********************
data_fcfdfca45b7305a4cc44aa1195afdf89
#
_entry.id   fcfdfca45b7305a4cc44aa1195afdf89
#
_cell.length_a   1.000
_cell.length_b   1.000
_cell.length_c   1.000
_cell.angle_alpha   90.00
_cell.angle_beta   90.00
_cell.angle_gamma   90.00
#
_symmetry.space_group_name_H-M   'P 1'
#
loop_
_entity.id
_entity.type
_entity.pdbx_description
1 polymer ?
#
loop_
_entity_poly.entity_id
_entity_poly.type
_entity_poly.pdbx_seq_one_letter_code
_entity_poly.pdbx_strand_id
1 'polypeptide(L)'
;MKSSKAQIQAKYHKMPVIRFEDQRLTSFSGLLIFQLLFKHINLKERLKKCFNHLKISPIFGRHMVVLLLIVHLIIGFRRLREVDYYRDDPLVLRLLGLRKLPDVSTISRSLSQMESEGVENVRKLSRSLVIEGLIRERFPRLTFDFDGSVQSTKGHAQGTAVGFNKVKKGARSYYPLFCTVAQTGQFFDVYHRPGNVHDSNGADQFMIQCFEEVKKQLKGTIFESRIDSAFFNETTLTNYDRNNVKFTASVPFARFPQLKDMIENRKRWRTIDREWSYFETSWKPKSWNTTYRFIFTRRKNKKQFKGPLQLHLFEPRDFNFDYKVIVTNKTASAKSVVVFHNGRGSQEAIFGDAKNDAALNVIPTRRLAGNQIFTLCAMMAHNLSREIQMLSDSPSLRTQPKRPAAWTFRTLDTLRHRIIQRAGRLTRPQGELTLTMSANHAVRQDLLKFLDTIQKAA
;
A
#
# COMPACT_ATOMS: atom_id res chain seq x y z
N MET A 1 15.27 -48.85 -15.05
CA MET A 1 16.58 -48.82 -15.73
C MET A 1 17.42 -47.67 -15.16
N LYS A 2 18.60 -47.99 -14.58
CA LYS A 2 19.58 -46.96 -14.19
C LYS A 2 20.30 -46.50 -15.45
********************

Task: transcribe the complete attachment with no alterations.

data_fcfdfca45b7305a4cc44aa1195afdf89
#
_entry.id   fcfdfca45b7305a4cc44aa1195afdf89
#
_cell.length_a   1.000
_cell.length_b   1.000
_cell.length_c   1.000
_cell.angle_alpha   90.00
_cell.angle_beta   90.00
_cell.angle_gamma   90.00
#
_symmetry.space_group_name_H-M   'P 1'
#
loop_
_entity.id
_entity.type
_entity.pdbx_description
1 polymer ?
#
loop_
_entity_poly.entity_id
_entity_poly.type
_entity_poly.pdbx_seq_one_letter_code
_entity_poly.pdbx_strand_id
1 'polypeptide(L)'
;MKSSKAQIQAKYHKMPVIRFEDQRLTSFSGLLIFQLLFKHINLKERLKKCFNHLKISPIFGRHMVVLLLIVHLIIGFRRLREVDYYRDDPLVLRLLGLRKLPDVSTISRSLSQMESEGVENVRKLSRSLVIEGLIRERFPRLTFDFDGSVQSTKGHAQGTAVGFNKVKKGARSYYPLFCTVAQTGQFFDVYHRPGNVHDSNGADQFMIQCFEEVKKQLKGTIFESRIDSAFFNETTLTNYDRNNVKFTASVPFARFPQLKDMIENRKRWRTIDREWSYFETSWKPKSWNTTYRFIFTRRKNKKQFKGPLQLHLFEPRDFNFDYKVIVTNKTASAKSVVVFHNGRGSQEAIFGDAKNDAALNVIPTRRLAGNQIFTLCAMMAHNLSREIQMLSDSPSLRTQPKRPAAWTFRTLDTLRHRIIQRAGRLTRPQGELTLTMSANHAVRQDLLKFLDTIQKAA
;
A
#
# COMPACT_ATOMS: atom_id res chain seq x y z
N MET A 1 15.27 -48.85 -15.05
CA MET A 1 16.58 -48.82 -15.73
C MET A 1 17.42 -47.67 -15.16
N LYS A 2 18.60 -47.99 -14.58
CA LYS A 2 19.58 -46.96 -14.19
C LYS A 2 20.30 -46.50 -15.45